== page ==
The Effects of Immigration on California's Labor Market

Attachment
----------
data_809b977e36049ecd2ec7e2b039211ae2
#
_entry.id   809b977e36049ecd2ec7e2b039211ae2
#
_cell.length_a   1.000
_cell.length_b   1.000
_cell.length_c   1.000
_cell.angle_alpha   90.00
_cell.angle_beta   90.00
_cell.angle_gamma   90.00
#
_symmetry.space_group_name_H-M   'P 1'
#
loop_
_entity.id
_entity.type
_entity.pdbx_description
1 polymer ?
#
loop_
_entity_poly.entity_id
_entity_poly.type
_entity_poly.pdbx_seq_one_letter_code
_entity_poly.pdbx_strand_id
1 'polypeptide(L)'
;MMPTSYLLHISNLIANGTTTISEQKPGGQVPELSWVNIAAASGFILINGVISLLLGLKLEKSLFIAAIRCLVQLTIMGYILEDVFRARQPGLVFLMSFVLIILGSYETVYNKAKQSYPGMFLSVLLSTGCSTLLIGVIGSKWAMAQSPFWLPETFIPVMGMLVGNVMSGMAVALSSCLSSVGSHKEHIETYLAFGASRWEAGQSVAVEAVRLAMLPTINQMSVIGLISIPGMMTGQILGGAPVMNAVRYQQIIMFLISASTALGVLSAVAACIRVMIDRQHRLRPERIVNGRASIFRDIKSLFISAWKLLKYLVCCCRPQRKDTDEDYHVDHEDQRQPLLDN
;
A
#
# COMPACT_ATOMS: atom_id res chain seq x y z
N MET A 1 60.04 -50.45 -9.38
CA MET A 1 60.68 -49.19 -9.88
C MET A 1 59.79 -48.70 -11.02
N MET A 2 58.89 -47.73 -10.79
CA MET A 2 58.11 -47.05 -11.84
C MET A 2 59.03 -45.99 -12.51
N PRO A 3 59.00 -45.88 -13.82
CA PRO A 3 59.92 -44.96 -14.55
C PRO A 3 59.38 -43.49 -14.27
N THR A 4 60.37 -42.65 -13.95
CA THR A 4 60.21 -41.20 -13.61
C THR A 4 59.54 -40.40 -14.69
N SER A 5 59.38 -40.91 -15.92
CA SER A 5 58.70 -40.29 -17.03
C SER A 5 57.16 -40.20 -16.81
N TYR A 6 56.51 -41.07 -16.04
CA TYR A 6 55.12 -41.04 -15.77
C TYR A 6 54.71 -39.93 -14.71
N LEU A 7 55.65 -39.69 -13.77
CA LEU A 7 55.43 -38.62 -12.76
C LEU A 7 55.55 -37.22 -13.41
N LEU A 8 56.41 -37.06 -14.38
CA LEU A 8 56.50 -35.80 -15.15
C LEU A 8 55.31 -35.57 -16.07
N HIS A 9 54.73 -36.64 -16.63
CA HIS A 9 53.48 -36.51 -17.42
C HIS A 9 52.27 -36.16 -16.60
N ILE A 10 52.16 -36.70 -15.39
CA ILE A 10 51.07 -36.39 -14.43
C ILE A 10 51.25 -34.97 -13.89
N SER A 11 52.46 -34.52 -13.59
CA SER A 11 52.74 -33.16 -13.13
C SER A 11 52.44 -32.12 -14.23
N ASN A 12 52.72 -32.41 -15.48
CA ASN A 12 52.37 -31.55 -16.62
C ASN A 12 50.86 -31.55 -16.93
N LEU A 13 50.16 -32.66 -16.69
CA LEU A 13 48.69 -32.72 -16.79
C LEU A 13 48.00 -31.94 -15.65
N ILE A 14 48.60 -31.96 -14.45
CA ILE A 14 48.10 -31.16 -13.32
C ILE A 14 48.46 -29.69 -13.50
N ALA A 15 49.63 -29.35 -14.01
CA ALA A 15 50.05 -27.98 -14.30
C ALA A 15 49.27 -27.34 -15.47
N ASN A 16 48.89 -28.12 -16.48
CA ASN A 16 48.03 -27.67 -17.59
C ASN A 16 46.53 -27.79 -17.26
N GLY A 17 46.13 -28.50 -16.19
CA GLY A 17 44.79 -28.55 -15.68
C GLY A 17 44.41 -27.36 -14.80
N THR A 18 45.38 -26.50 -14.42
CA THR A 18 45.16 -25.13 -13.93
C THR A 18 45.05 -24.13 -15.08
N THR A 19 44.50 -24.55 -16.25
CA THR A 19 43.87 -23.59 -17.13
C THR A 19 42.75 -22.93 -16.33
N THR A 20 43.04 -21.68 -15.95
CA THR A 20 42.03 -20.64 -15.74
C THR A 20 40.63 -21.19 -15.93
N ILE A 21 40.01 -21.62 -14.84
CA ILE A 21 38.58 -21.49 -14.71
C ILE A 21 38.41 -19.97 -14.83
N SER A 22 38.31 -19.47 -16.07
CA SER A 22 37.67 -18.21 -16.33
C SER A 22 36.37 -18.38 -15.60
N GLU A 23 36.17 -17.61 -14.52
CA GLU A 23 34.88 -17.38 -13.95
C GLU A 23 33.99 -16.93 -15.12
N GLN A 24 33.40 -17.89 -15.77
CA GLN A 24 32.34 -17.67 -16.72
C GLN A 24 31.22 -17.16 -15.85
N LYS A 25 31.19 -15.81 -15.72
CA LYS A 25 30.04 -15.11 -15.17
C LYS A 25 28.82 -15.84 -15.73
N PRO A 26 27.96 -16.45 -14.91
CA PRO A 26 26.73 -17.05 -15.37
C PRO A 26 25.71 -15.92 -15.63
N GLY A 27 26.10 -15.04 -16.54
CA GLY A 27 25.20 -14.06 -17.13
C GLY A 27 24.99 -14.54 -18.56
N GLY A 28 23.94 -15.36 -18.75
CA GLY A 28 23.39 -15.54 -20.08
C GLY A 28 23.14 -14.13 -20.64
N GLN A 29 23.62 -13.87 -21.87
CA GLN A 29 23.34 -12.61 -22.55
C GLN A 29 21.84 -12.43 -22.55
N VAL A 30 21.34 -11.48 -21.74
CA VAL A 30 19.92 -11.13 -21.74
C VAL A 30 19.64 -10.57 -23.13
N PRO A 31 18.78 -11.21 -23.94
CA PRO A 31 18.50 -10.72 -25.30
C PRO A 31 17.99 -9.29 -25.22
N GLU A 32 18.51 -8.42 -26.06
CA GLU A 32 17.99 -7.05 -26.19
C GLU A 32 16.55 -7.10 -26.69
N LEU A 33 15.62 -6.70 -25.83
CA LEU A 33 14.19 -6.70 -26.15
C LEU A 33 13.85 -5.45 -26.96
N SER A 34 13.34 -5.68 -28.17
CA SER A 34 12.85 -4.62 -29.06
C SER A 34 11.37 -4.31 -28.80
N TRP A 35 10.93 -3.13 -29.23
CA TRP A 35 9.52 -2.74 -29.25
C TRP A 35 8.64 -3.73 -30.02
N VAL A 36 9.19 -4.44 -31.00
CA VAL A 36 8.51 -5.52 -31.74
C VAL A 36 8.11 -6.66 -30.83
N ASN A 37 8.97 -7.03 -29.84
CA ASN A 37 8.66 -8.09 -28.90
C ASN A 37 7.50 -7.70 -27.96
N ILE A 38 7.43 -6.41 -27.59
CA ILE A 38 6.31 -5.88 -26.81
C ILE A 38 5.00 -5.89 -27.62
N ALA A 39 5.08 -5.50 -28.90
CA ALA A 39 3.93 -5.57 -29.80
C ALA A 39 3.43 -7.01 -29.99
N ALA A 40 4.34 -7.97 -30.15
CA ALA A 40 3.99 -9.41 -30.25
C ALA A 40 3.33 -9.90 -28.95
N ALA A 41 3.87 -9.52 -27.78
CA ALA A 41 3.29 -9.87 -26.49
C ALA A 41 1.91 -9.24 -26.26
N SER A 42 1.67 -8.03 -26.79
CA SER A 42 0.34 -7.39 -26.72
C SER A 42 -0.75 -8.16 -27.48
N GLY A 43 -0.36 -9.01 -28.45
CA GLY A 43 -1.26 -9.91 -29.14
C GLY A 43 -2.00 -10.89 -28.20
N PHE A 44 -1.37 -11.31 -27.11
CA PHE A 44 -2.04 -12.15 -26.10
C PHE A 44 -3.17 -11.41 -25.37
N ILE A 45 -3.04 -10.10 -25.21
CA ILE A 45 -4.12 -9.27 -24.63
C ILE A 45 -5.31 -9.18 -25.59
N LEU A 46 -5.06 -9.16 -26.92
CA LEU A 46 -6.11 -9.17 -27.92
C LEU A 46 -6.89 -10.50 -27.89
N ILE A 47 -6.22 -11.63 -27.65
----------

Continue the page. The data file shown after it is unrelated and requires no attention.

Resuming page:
As of 2004 California employed almost 30% of all foreign born workers in the U.S. and was the state with the largest percentage of immigrants in the labor force. It also received a very large number of Mexican and uneducated immigrants during the recent decades. If immigration harms the labor opportunities of natives, especially the least skilled ones, in the form of downward wage pressure, pressure to move out of the state or increased likelihood to loose their jobs, California was the place where these effects should have been stronger. By analyzing the behavior of population, employment and wages of U.S. natives in California in the period 1960-2004 we address this issue. We consider workers of different education and age as imperfectly substitutable in production and we exploit the differences in immigration across these groups to infer their impact on US natives. Our estimates use international migration to other U.S. states as instrument for international migration to California to isolate the ”supply-driven” variation of immigrants across skills and identify the labor market responses of natives. We find that in the considered period immigration did not produce significant migratory response or loss of jobs of natives. Moreover we find that immigrants were imperfect substitutes for natives of similar education and age, hence they stimulated, rather than harmed the demand and wages of U.S. native workers.
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